Business Week is catching up with us.  Their cover story is about virtual worlds.  They delve into the cases of people earning real money from virtual commerce.  For example: a 35-year-old former factory worker in Norwich, England, who chose to stay home when he and his working wife had their third child.  He got on Second Life for fun and soon began creating animations for couples: when two avatars click on a little ball in which he embeds the automated animation program, they dance or cuddle together.  They take up to a month to create.  But they’re so popular, especially with women, that every day he sells more than 300 copies of them at $1 or less apiece. He hopes the $1,900 a week that he clears will help pay off his mortgage. “It’s a dream come true, really,” he says. “I still find it so hard to believe.”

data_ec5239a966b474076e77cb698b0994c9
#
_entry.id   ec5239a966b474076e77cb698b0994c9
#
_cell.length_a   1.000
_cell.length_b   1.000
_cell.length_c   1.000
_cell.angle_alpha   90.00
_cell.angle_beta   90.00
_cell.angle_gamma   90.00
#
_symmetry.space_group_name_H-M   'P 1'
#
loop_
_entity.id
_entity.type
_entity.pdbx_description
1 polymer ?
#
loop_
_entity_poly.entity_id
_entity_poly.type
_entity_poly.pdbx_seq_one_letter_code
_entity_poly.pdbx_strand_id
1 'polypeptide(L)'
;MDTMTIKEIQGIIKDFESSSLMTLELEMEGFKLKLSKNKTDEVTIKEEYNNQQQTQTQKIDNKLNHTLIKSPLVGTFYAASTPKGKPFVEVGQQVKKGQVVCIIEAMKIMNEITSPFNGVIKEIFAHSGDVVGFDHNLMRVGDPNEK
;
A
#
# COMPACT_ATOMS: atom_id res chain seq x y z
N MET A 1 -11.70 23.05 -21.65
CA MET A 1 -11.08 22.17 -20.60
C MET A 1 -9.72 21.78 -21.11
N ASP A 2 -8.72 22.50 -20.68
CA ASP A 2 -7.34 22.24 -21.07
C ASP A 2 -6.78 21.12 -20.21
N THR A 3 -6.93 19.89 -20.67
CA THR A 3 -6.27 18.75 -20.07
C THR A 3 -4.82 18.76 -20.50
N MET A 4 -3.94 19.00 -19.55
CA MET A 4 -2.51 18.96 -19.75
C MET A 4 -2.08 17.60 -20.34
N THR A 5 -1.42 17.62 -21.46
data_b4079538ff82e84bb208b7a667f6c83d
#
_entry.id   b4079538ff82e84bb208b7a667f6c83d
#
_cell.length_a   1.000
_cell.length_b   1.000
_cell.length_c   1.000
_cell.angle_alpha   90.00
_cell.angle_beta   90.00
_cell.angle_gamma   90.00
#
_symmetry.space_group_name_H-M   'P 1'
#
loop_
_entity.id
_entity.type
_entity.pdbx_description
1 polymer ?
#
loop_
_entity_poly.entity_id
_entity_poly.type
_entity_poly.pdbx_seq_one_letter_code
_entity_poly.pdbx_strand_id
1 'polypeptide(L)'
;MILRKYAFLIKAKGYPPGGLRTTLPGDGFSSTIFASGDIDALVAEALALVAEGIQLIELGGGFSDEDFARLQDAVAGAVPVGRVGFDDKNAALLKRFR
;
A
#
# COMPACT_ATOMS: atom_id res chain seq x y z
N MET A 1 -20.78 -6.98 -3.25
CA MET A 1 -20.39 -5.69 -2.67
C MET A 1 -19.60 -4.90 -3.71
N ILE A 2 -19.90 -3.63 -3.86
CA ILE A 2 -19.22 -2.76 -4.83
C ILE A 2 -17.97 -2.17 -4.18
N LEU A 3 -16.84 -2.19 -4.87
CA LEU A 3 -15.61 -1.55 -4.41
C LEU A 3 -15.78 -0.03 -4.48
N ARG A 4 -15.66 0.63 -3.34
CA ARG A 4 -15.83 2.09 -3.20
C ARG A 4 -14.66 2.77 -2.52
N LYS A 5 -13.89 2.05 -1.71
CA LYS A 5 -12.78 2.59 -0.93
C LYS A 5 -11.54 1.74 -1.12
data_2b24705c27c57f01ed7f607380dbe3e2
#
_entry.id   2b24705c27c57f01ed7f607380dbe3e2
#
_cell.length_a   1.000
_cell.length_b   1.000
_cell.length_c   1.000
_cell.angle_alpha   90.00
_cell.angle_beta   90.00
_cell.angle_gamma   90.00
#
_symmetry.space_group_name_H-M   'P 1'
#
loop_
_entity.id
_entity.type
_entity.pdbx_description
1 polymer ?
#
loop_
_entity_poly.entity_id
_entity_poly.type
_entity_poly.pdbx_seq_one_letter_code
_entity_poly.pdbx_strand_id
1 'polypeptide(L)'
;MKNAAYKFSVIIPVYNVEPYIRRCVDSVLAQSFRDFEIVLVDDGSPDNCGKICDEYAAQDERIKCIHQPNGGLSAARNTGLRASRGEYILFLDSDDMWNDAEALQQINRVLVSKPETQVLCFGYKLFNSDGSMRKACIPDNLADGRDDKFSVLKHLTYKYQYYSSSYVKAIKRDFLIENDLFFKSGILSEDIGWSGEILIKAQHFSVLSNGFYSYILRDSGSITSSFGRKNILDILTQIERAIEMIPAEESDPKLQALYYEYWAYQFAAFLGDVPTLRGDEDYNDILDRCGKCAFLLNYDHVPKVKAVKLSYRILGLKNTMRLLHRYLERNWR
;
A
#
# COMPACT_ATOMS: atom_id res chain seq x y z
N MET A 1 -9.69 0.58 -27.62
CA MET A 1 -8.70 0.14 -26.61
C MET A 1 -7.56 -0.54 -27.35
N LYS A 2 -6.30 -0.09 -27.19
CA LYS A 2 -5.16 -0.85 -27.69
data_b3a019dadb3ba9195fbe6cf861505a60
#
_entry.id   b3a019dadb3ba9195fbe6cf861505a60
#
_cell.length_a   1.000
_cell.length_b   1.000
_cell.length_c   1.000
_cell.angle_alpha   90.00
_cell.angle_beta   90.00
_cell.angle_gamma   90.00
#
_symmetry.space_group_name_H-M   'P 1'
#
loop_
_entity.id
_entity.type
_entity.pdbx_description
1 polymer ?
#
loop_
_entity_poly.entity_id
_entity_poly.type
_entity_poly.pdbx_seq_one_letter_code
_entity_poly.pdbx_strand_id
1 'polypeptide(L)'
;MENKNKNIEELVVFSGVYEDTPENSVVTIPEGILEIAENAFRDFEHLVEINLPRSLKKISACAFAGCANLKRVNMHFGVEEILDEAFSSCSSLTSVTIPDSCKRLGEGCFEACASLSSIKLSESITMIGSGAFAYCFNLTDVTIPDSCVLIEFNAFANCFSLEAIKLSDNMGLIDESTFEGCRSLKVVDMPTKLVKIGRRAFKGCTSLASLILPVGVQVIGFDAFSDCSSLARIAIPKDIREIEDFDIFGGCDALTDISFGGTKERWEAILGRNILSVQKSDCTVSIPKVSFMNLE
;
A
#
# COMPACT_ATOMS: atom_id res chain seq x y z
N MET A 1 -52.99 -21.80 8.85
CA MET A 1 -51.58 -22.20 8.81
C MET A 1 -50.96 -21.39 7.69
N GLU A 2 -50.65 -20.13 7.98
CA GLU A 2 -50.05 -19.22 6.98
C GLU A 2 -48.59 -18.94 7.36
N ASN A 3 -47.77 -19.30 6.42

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From the Digital Money perspective, I think this may be missing the point.  It is certainly important to note the growth of virtual worlds and the size of their economies.  But what fascinates is the virtual currencies.  What would happen if, say, kids begin to settle out of game transactions in virtual currencies?  Perhaps in the long term it is not the trading of virtual currencies for “real” currencies that will have the biggest impact but their substitution.

Still, in the short term, the so-called RMTs (real-money trades) that occur across the border between the real and virtual worlds keep growing so that’s where business is focused now.  Incidentally, Aneace pointed me to a post about using virtual currencies as the “cashback” or reward currencies for payment card transactions.  It has to happen.  And for any credit card issuers checking in, you can get 200 World of Warcraft gold for a dollar at the moment.

As an aside, here’s a paper on virtual worlds that I wrote last year: I hope it might be a useful introduction to the subject, please feel free to pass it on to anyone who doesn’t get it.

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